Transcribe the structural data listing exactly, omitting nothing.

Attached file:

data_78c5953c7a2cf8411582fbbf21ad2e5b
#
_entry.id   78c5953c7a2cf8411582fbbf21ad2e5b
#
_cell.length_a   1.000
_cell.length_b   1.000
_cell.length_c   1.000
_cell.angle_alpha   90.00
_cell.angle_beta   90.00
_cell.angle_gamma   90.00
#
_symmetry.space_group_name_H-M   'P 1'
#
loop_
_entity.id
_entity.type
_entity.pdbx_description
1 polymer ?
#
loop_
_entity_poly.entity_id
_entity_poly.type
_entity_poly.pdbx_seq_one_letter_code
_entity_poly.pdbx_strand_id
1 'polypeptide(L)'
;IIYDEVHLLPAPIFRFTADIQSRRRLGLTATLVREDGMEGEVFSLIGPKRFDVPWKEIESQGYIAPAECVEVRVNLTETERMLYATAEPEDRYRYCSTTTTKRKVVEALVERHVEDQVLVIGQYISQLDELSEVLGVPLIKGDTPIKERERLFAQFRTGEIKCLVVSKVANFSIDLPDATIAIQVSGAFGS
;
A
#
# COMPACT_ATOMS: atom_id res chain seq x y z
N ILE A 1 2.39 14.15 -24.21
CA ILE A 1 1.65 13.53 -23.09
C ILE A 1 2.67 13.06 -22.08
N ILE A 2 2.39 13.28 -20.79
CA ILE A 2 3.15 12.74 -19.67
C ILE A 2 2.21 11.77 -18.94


data_78c5953c7a2cf8411582fbbf21ad2e5b
#
_entry.id   78c5953c7a2cf8411582fbbf21ad2e5b
#
_cell.length_a   1.000
_cell.length_b   1.000
_cell.length_c   1.000
_cell.angle_alpha   90.00
_cell.angle_beta   90.00
_cell.angle_gamma   90.00
#
_symmetry.space_group_name_H-M   'P 1'
#
loop_
_entity.id
_entity.type
_entity.pdbx_description
1 polymer ?
#
loop_
_entity_poly.entity_id
_entity_poly.type
_entity_poly.pdbx_seq_one_letter_code
_entity_poly.pdbx_strand_id
1 'polypeptide(L)'
;IIYDEVHLLPAPIFRFTADIQSRRRLGLTATLVREDGMEGEVFSLIGPKRFDVPWKEIESQGYIAPAECVEVRVNLTETERMLYATAEPEDRYRYCSTTTTKRKVVEALVERHVEDQVLVIGQYISQLDELSEVLGVPLIKGDTPIKERERLFAQFRTGEIKCLVVSKVANFSIDLPDATIAIQVSGAFGS
;
A
#
# COMPACT_ATOMS: atom_id res chain seq x y z
N ILE A 1 2.39 14.15 -24.21
CA ILE A 1 1.65 13.53 -23.09
C ILE A 1 2.67 13.06 -22.08
N ILE A 2 2.39 13.28 -20.79
CA ILE A 2 3.15 12.74 -19.67
C ILE A 2 2.21 11.77 -18.94